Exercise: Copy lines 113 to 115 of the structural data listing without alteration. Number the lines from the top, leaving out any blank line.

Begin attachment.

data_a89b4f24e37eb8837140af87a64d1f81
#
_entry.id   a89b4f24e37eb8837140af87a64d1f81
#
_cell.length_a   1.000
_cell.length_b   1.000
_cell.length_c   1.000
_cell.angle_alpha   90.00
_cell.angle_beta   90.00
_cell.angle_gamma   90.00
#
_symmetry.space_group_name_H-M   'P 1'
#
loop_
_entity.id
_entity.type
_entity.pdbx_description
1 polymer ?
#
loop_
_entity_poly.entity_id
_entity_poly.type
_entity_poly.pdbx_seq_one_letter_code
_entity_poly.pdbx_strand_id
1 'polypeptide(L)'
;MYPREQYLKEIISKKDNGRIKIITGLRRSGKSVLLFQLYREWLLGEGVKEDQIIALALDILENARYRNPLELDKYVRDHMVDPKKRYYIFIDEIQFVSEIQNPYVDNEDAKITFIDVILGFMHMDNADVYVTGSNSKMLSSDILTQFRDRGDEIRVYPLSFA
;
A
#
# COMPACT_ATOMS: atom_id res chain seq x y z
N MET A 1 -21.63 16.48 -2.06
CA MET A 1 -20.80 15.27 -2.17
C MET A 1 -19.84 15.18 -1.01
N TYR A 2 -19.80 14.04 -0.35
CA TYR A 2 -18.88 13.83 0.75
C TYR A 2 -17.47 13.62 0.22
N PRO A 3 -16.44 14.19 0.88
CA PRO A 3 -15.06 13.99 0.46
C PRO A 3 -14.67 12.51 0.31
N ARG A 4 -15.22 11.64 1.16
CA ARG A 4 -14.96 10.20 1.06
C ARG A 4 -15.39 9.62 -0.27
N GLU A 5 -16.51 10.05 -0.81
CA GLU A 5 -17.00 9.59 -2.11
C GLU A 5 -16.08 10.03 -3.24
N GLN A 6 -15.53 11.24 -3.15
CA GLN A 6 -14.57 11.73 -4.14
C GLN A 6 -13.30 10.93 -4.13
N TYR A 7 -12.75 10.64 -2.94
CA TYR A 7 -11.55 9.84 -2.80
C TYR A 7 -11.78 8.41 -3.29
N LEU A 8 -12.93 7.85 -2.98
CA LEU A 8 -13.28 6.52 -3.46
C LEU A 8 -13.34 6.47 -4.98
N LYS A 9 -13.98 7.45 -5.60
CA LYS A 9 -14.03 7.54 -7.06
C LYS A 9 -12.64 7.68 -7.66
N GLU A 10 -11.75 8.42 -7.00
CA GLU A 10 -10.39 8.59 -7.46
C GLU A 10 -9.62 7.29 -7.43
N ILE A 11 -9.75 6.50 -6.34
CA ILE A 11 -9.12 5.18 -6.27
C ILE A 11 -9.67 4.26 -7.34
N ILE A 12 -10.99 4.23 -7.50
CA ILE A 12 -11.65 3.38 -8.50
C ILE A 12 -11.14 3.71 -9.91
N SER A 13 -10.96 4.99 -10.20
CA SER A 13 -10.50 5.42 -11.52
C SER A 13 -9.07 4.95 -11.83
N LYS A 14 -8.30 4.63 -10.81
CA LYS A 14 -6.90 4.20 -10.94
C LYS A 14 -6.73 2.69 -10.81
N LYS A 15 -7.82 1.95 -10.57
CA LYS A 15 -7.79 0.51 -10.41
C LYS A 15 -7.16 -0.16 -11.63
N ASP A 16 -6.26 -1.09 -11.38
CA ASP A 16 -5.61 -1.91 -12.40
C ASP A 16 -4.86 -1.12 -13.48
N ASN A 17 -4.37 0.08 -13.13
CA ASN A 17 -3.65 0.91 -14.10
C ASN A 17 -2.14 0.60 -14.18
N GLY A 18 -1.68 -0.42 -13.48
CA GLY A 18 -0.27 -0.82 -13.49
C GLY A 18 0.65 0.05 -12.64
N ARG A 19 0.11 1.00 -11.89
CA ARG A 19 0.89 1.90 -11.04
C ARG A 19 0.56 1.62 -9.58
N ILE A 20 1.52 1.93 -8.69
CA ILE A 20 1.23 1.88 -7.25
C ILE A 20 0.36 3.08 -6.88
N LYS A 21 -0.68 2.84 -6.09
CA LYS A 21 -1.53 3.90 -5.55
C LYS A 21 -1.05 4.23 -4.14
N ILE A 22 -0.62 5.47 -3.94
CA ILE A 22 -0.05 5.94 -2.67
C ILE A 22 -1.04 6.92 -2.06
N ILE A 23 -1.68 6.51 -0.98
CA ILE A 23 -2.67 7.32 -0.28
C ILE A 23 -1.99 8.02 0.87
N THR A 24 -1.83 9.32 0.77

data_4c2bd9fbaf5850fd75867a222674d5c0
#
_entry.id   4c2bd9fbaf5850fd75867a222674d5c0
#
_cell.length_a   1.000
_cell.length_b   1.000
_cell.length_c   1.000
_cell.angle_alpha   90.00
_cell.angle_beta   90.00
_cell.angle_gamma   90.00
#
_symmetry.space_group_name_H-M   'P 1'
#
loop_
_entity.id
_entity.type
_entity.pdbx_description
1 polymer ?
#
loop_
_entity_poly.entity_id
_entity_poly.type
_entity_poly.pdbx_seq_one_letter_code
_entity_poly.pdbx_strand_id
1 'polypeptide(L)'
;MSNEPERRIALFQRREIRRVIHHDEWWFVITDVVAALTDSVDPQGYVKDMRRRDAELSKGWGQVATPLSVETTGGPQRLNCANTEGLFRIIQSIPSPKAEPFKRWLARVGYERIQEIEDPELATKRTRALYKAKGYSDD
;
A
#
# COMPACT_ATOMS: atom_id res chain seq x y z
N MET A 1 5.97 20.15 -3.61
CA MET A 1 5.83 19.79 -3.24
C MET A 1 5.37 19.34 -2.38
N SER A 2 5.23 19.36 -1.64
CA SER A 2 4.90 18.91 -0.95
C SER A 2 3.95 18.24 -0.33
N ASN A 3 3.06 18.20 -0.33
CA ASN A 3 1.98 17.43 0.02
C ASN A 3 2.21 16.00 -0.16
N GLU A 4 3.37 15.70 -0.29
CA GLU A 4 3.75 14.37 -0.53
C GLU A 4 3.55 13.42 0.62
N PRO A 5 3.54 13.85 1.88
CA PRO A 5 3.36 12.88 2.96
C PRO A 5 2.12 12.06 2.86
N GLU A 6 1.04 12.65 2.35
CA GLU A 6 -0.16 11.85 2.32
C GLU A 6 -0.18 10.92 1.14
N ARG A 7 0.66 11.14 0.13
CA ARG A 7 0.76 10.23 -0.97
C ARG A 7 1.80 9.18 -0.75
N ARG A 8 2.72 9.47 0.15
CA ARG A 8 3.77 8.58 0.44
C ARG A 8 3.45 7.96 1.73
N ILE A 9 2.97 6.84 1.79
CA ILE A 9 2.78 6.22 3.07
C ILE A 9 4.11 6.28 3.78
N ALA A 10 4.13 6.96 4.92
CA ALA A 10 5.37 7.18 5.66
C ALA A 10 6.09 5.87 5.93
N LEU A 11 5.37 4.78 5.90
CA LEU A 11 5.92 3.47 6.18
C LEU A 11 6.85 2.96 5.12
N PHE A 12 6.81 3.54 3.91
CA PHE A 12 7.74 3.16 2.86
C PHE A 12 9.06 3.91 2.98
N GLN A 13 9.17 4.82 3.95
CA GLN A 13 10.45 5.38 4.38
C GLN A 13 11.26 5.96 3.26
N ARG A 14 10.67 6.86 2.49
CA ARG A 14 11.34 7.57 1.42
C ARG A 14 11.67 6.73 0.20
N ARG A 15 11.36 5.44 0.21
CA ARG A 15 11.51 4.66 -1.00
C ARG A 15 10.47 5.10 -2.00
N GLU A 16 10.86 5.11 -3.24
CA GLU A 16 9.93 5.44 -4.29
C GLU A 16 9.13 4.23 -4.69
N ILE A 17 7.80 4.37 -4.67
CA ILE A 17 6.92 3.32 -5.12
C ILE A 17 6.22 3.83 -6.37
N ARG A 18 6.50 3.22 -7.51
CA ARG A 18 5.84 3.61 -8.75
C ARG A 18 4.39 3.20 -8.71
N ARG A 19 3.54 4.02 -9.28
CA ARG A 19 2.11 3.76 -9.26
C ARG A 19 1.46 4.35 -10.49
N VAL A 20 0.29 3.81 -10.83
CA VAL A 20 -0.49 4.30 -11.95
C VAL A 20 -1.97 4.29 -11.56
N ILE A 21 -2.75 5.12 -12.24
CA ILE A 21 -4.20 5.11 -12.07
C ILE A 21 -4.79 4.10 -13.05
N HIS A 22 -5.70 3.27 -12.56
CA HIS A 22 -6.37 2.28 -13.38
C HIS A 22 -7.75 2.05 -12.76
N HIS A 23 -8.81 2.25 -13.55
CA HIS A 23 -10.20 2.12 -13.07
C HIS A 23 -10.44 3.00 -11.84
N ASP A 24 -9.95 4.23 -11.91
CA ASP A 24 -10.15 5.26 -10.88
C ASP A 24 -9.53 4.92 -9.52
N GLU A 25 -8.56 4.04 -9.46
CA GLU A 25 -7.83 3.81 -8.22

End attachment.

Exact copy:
#
loop_
_entity.id